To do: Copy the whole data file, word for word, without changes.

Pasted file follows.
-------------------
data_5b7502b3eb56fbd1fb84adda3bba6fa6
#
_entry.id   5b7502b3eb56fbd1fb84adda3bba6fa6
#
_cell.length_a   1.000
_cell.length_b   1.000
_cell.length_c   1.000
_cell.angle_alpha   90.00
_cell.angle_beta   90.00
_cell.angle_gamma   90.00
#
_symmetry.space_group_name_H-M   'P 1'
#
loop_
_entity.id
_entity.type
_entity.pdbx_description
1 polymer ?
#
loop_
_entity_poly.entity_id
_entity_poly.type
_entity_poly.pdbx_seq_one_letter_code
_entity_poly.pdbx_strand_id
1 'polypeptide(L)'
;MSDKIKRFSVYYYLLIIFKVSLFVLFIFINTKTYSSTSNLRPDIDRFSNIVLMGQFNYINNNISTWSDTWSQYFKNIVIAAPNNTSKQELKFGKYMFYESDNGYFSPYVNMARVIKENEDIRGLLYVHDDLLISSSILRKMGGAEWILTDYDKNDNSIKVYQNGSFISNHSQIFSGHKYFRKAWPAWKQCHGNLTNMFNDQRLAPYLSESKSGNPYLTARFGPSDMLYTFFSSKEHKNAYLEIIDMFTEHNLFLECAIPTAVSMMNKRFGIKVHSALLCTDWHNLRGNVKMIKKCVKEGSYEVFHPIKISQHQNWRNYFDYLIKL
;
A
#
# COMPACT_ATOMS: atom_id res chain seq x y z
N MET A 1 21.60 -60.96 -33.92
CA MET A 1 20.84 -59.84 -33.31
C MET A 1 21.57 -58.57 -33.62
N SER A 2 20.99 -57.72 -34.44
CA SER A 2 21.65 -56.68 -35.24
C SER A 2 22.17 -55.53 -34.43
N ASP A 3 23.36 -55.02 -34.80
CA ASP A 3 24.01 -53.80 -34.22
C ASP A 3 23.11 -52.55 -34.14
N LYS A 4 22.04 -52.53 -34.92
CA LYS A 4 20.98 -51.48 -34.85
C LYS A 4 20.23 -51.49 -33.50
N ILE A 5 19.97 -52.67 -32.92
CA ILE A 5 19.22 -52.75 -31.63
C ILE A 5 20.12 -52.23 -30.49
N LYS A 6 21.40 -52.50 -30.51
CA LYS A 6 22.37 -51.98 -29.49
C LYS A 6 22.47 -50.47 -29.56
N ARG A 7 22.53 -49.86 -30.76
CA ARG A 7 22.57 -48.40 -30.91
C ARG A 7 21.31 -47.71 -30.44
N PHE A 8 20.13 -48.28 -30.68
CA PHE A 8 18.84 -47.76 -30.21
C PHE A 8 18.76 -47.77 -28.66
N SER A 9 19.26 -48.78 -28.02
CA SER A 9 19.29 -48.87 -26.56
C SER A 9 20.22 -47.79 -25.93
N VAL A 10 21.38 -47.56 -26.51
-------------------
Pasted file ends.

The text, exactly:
data_5b7502b3eb56fbd1fb84adda3bba6fa6
#
_entry.id   5b7502b3eb56fbd1fb84adda3bba6fa6
#
_cell.length_a   1.000
_cell.length_b   1.000
_cell.length_c   1.000
_cell.angle_alpha   90.00
_cell.angle_beta   90.00
_cell.angle_gamma   90.00
#
_symmetry.space_group_name_H-M   'P 1'
#
loop_
_entity.id
_entity.type
_entity.pdbx_description
1 polymer ?
#
loop_
_entity_poly.entity_id
_entity_poly.type
_entity_poly.pdbx_seq_one_letter_code
_entity_poly.pdbx_strand_id
1 'polypeptide(L)'
;MSDKIKRFSVYYYLLIIFKVSLFVLFIFINTKTYSSTSNLRPDIDRFSNIVLMGQFNYINNNISTWSDTWSQYFKNIVIAAPNNTSKQELKFGKYMFYESDNGYFSPYVNMARVIKENEDIRGLLYVHDDLLISSSILRKMGGAEWILTDYDKNDNSIKVYQNGSFISNHSQIFSGHKYFRKAWPAWKQCHGNLTNMFNDQRLAPYLSESKSGNPYLTARFGPSDMLYTFFSSKEHKNAYLEIIDMFTEHNLFLECAIPTAVSMMNKRFGIKVHSALLCTDWHNLRGNVKMIKKCVKEGSYEVFHPIKISQHQNWRNYFDYLIKL
;
A
#
# COMPACT_ATOMS: atom_id res chain seq x y z
N MET A 1 21.60 -60.96 -33.92
CA MET A 1 20.84 -59.84 -33.31
C MET A 1 21.57 -58.57 -33.62
N SER A 2 20.99 -57.72 -34.44
CA SER A 2 21.65 -56.68 -35.24
C SER A 2 22.17 -55.53 -34.43
N ASP A 3 23.36 -55.02 -34.80
CA ASP A 3 24.01 -53.80 -34.22
C ASP A 3 23.11 -52.55 -34.14
N LYS A 4 22.04 -52.53 -34.92
CA LYS A 4 20.98 -51.48 -34.85
C LYS A 4 20.23 -51.49 -33.50
N ILE A 5 19.97 -52.67 -32.92
CA ILE A 5 19.22 -52.75 -31.63
C ILE A 5 20.12 -52.23 -30.49
N LYS A 6 21.40 -52.50 -30.51
CA LYS A 6 22.37 -51.98 -29.49
C LYS A 6 22.47 -50.47 -29.56
N ARG A 7 22.53 -49.86 -30.76
CA ARG A 7 22.57 -48.40 -30.91
C ARG A 7 21.31 -47.71 -30.44
N PHE A 8 20.13 -48.28 -30.68
CA PHE A 8 18.84 -47.76 -30.21
C PHE A 8 18.76 -47.77 -28.66
N SER A 9 19.26 -48.78 -28.02
CA SER A 9 19.29 -48.87 -26.56
C SER A 9 20.22 -47.79 -25.93
N VAL A 10 21.38 -47.56 -26.51